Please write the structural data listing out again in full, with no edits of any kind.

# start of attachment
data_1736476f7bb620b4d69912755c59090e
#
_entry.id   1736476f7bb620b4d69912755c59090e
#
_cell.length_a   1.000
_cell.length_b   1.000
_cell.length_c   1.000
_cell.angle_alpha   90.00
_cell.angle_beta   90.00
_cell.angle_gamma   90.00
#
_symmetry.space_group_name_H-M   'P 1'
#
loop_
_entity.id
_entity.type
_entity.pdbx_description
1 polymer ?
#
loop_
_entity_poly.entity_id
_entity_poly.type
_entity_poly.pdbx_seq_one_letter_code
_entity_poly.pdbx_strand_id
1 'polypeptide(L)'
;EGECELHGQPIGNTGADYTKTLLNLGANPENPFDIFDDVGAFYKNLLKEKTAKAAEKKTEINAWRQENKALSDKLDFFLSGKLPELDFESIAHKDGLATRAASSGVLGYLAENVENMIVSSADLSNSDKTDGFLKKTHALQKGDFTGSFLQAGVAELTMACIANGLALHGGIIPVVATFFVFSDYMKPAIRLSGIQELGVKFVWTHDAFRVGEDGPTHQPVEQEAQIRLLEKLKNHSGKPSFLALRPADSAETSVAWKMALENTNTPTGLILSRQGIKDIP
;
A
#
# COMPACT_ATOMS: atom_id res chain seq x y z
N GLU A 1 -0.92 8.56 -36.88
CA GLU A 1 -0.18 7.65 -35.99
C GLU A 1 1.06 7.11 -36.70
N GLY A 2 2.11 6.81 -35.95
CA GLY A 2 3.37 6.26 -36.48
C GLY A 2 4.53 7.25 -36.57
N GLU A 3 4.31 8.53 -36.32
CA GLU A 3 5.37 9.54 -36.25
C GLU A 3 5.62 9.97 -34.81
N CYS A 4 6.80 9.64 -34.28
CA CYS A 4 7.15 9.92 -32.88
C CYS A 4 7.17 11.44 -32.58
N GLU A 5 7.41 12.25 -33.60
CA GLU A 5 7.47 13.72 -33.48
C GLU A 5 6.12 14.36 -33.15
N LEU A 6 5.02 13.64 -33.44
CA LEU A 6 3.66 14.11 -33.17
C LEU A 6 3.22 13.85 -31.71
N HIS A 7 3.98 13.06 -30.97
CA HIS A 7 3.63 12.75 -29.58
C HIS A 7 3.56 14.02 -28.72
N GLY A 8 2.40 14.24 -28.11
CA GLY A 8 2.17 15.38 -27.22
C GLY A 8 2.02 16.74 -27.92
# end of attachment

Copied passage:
data_1736476f7bb620b4d69912755c59090e
#
_entry.id   1736476f7bb620b4d69912755c59090e
#
_cell.length_a   1.000
_cell.length_b   1.000
_cell.length_c   1.000
_cell.angle_alpha   90.00
_cell.angle_beta   90.00
_cell.angle_gamma   90.00
#
_symmetry.space_group_name_H-M   'P 1'
#
loop_
_entity.id
_entity.type
_entity.pdbx_description
1 polymer ?
#
loop_
_entity_poly.entity_id
_entity_poly.type
_entity_poly.pdbx_seq_one_letter_code
_entity_poly.pdbx_strand_id
1 'polypeptide(L)'
;EGECELHGQPIGNTGADYTKTLLNLGANPENPFDIFDDVGAFYKNLLKEKTAKAAEKKTEINAWRQENKALSDKLDFFLSGKLPELDFESIAHKDGLATRAASSGVLGYLAENVENMIVSSADLSNSDKTDGFLKKTHALQKGDFTGSFLQAGVAELTMACIANGLALHGGIIPVVATFFVFSDYMKPAIRLSGIQELGVKFVWTHDAFRVGEDGPTHQPVEQEAQIRLLEKLKNHSGKPSFLALRPADSAETSVAWKMALENTNTPTGLILSRQGIKDIP
;
A
#
# COMPACT_ATOMS: atom_id res chain seq x y z
N GLU A 1 -0.92 8.56 -36.88
CA GLU A 1 -0.18 7.65 -35.99
C GLU A 1 1.06 7.11 -36.70
N GLY A 2 2.11 6.81 -35.95
CA GLY A 2 3.37 6.26 -36.48
C GLY A 2 4.53 7.25 -36.57
N GLU A 3 4.31 8.53 -36.32
CA GLU A 3 5.37 9.54 -36.25
C GLU A 3 5.62 9.97 -34.81
N CYS A 4 6.80 9.64 -34.28
CA CYS A 4 7.15 9.92 -32.88
C CYS A 4 7.17 11.44 -32.58
N GLU A 5 7.41 12.25 -33.60
CA GLU A 5 7.47 13.72 -33.48
C GLU A 5 6.12 14.36 -33.15
N LEU A 6 5.02 13.64 -33.44
CA LEU A 6 3.66 14.11 -33.17
C LEU A 6 3.22 13.85 -31.71
N HIS A 7 3.98 13.06 -30.97
CA HIS A 7 3.63 12.75 -29.58
C HIS A 7 3.56 14.02 -28.72
N GLY A 8 2.40 14.24 -28.11
CA GLY A 8 2.17 15.38 -27.22
C GLY A 8 2.02 16.74 -27.92